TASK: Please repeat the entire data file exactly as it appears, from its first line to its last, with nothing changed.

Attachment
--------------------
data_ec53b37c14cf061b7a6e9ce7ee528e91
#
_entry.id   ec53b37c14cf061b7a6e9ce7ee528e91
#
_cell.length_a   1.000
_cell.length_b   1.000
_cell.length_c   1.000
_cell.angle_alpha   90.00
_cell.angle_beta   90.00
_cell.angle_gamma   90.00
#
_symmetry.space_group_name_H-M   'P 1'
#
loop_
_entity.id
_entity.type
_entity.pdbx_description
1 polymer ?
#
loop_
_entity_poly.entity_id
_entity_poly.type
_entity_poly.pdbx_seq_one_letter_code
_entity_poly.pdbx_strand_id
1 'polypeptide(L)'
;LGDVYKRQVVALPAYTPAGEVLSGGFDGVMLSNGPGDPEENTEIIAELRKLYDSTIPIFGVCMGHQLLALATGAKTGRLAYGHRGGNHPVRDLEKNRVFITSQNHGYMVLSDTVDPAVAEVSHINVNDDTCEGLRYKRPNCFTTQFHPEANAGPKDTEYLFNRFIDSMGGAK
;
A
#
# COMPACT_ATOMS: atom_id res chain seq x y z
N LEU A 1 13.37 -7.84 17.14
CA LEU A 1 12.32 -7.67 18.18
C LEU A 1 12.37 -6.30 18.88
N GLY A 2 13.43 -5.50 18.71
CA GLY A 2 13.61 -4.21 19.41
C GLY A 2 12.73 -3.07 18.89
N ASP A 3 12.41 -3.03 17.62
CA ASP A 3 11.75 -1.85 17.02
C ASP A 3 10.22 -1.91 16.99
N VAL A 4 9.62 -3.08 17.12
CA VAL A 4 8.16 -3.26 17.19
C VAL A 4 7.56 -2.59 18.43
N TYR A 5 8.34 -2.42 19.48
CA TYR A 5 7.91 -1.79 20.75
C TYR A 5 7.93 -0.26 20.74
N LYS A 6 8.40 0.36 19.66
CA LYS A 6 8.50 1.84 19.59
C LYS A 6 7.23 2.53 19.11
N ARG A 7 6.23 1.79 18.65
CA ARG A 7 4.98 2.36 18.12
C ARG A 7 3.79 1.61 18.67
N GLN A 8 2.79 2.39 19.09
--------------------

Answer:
data_ec53b37c14cf061b7a6e9ce7ee528e91
#
_entry.id   ec53b37c14cf061b7a6e9ce7ee528e91
#
_cell.length_a   1.000
_cell.length_b   1.000
_cell.length_c   1.000
_cell.angle_alpha   90.00
_cell.angle_beta   90.00
_cell.angle_gamma   90.00
#
_symmetry.space_group_name_H-M   'P 1'
#
loop_
_entity.id
_entity.type
_entity.pdbx_description
1 polymer ?
#
loop_
_entity_poly.entity_id
_entity_poly.type
_entity_poly.pdbx_seq_one_letter_code
_entity_poly.pdbx_strand_id
1 'polypeptide(L)'
;LGDVYKRQVVALPAYTPAGEVLSGGFDGVMLSNGPGDPEENTEIIAELRKLYDSTIPIFGVCMGHQLLALATGAKTGRLAYGHRGGNHPVRDLEKNRVFITSQNHGYMVLSDTVDPAVAEVSHINVNDDTCEGLRYKRPNCFTTQFHPEANAGPKDTEYLFNRFIDSMGGAK
;
A
#
# COMPACT_ATOMS: atom_id res chain seq x y z
N LEU A 1 13.37 -7.84 17.14
CA LEU A 1 12.32 -7.67 18.18
C LEU A 1 12.37 -6.30 18.88
N GLY A 2 13.43 -5.50 18.71
CA GLY A 2 13.61 -4.21 19.41
C GLY A 2 12.73 -3.07 18.89
N ASP A 3 12.41 -3.03 17.62
CA ASP A 3 11.75 -1.85 17.02
C ASP A 3 10.22 -1.91 16.99
N VAL A 4 9.62 -3.08 17.12
CA VAL A 4 8.16 -3.26 17.19
C VAL A 4 7.56 -2.59 18.43
N TYR A 5 8.34 -2.42 19.48
CA TYR A 5 7.91 -1.79 20.75
C TYR A 5 7.93 -0.26 20.74
N LYS A 6 8.40 0.36 19.66
CA LYS A 6 8.50 1.84 19.59
C LYS A 6 7.23 2.53 19.11
N ARG A 7 6.23 1.79 18.65
CA ARG A 7 4.98 2.36 18.12
C ARG A 7 3.79 1.61 18.67
N GLN A 8 2.79 2.39 19.09